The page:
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Mental health: Are you sick enough?



Since the first announcement of the Royal Victoria for Mental Health last year in Victoria, its limitations have been clear. The Andrews Labor government has decided that this will not be "fault". Chief Commissioner Penny Armitage explained that it was about "looking into the future, not the past."

One of the most striking things about this committee is the government's determination not to explore the past. But how do you make the necessary changes without first understanding what happened in the past?

The committee received 10,000 applications within 19 days in Melbourne. 96 witnesses summoned. They were recipients of psychiatric care, their families, carers, specialists providing mental health services, bureaucrats and hospital administrators.

Those who testified about ill-treatment in the mental health system have described how extremely difficult it is to get help. Many family members talked about relatives who sought help in suicidal thoughts and were turned away to take their lives later.

The general theme was people's frustration that they were not admitted to hospital because they were not "sick enough". People said they were forced to wait and get worse, or watch their family members feel so bad that they were finally accepted.

Mental health specialists talked about the frustration of working in a system where there are very few options to help people. Maybe they can find a bed in the ward, if one is available, maybe two weeks to visit the community, or maybe people can be sent to the GP who can spend just 8 minutes with them.

The Mental Health Act 2014 imposes great restrictions on mental health workers. Basically, he says that if a person is not "sick enough", he cannot be accepted against his will. Of course, it is best to avoid forced parties where possible, but without proper family support, carers are solely responsible for someone who may be in a serious crisis.

Crisis support may range from appropriate in some metropolitan areas to extremely poor or absent in rural and remote areas. Often, family members are at risk while waiting for support.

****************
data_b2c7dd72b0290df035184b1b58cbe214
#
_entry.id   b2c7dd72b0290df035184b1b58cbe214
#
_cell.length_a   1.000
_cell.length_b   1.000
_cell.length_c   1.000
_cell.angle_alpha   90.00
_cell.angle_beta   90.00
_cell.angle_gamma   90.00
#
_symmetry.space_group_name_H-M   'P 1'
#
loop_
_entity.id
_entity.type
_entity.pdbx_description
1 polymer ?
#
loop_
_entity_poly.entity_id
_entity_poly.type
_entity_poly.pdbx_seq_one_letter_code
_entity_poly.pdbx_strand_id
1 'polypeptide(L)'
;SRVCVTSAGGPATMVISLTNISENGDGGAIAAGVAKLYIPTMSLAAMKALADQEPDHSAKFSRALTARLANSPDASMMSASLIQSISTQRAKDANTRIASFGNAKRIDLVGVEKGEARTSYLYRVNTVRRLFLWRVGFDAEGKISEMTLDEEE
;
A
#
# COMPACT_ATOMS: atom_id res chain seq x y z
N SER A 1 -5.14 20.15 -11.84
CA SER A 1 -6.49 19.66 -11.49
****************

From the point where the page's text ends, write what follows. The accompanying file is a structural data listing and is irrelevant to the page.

Most people know someone who has experience with the system, sometimes positive, but mostly negative. Positive experiences are often the work of individual employees. Mental health workers often work tirelessly to make something out of this broken system.

The Commission will publish an initial report in November and final recommendations will be issued in October 2020. Much has been said about other ways of doing things, such as the model used in places like Trieste in Italy or in the Netherlands where dropped-in centers are provided.

These places are moving away from the hospital model of psychiatric care instead of community-supported care. Drop-in centers are designed to promote a social base and a sense of community and belonging.

In Victoria, currently, 1.5 billion dollars is spent on clinical care, but only 99 million dollars is spent on community care. The number of people who have been diverted from mental health services demonstrates the overall inadequacy of funding in all areas.

But for a real solution to the mental health crisis, we need much more than just increasing funding. While more money is needed, for real lasting change and improvement of mental health, we need a total system change.

Bad mental health is not simply a product of genetics or other biological agents. Our social conditions have a great impact on mental health. It is influenced by everything from housing conditions to education, financial stability, adequate nutrition, social connections, a sense of belonging, experiences related to violence, etc.

A profit-oriented society imposes a huge burden on ordinary people. Of course, the scope of the royal commission's investigations is not about these broader but basic issues. Although the committee can reveal some issues, only changing the system and creating a society that will be a priority for people's needs will lead to a significant improvement in mental health and well-being.

By a public mental health worker


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